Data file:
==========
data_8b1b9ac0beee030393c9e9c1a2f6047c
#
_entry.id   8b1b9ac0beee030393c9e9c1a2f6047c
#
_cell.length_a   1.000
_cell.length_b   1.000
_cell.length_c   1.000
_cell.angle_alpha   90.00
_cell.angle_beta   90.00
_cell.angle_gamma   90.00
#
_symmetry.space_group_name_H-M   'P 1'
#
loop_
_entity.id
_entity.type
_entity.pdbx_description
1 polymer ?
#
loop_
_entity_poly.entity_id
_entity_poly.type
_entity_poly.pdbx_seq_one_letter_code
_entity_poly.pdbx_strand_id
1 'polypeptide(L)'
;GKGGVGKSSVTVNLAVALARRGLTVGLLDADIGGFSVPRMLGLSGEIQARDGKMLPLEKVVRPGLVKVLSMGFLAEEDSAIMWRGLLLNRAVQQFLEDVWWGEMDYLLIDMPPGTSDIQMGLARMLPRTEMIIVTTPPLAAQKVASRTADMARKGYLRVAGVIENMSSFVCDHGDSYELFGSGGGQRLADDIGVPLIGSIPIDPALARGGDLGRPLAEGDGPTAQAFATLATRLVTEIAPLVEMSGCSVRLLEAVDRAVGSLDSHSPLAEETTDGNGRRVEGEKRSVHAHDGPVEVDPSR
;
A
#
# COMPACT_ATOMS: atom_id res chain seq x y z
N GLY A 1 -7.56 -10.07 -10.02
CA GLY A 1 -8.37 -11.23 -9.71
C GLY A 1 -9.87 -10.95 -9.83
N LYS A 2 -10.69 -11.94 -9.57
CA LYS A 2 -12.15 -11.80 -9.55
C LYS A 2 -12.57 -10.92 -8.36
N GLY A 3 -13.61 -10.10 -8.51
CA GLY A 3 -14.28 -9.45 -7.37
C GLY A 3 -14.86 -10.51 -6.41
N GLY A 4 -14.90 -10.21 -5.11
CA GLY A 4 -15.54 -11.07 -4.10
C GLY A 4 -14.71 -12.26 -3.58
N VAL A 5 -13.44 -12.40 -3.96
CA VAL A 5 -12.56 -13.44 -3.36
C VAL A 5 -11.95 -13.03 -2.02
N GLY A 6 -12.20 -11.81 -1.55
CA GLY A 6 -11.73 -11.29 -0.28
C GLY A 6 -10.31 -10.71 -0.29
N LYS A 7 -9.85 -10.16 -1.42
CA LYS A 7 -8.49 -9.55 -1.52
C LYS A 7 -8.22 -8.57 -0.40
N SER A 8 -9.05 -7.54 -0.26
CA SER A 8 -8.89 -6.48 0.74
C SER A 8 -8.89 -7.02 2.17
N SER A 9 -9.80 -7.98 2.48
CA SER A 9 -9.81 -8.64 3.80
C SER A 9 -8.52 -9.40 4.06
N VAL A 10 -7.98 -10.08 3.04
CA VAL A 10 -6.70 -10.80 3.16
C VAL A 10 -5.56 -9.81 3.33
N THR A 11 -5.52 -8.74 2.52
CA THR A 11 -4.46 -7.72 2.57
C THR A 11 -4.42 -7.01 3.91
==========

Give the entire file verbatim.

data_8b1b9ac0beee030393c9e9c1a2f6047c
#
_entry.id   8b1b9ac0beee030393c9e9c1a2f6047c
#
_cell.length_a   1.000
_cell.length_b   1.000
_cell.length_c   1.000
_cell.angle_alpha   90.00
_cell.angle_beta   90.00
_cell.angle_gamma   90.00
#
_symmetry.space_group_name_H-M   'P 1'
#
loop_
_entity.id
_entity.type
_entity.pdbx_description
1 polymer ?
#
loop_
_entity_poly.entity_id
_entity_poly.type
_entity_poly.pdbx_seq_one_letter_code
_entity_poly.pdbx_strand_id
1 'polypeptide(L)'
;GKGGVGKSSVTVNLAVALARRGLTVGLLDADIGGFSVPRMLGLSGEIQARDGKMLPLEKVVRPGLVKVLSMGFLAEEDSAIMWRGLLLNRAVQQFLEDVWWGEMDYLLIDMPPGTSDIQMGLARMLPRTEMIIVTTPPLAAQKVASRTADMARKGYLRVAGVIENMSSFVCDHGDSYELFGSGGGQRLADDIGVPLIGSIPIDPALARGGDLGRPLAEGDGPTAQAFATLATRLVTEIAPLVEMSGCSVRLLEAVDRAVGSLDSHSPLAEETTDGNGRRVEGEKRSVHAHDGPVEVDPSR
;
A
#
# COMPACT_ATOMS: atom_id res chain seq x y z
N GLY A 1 -7.56 -10.07 -10.02
CA GLY A 1 -8.37 -11.23 -9.71
C GLY A 1 -9.87 -10.95 -9.83
N LYS A 2 -10.69 -11.94 -9.57
CA LYS A 2 -12.15 -11.80 -9.55
C LYS A 2 -12.57 -10.92 -8.36
N GLY A 3 -13.61 -10.10 -8.51
CA GLY A 3 -14.28 -9.45 -7.37
C GLY A 3 -14.86 -10.51 -6.41
N GLY A 4 -14.90 -10.21 -5.11
CA GLY A 4 -15.54 -11.07 -4.10
C GLY A 4 -14.71 -12.26 -3.58
N VAL A 5 -13.44 -12.40 -3.96
CA VAL A 5 -12.56 -13.44 -3.36
C VAL A 5 -11.95 -13.03 -2.02
N GLY A 6 -12.20 -11.81 -1.55
CA GLY A 6 -11.73 -11.29 -0.28
C GLY A 6 -10.31 -10.71 -0.29
N LYS A 7 -9.85 -10.16 -1.42
CA LYS A 7 -8.49 -9.55 -1.52
C LYS A 7 -8.22 -8.57 -0.40
N SER A 8 -9.05 -7.54 -0.26
CA SER A 8 -8.89 -6.48 0.74
C SER A 8 -8.89 -7.02 2.17
N SER A 9 -9.80 -7.98 2.48
CA SER A 9 -9.81 -8.64 3.80
C SER A 9 -8.52 -9.40 4.06
N VAL A 10 -7.98 -10.08 3.04
CA VAL A 10 -6.70 -10.80 3.16
C VAL A 10 -5.56 -9.81 3.33
N THR A 11 -5.52 -8.74 2.52
CA THR A 11 -4.46 -7.72 2.57
C THR A 11 -4.42 -7.01 3.91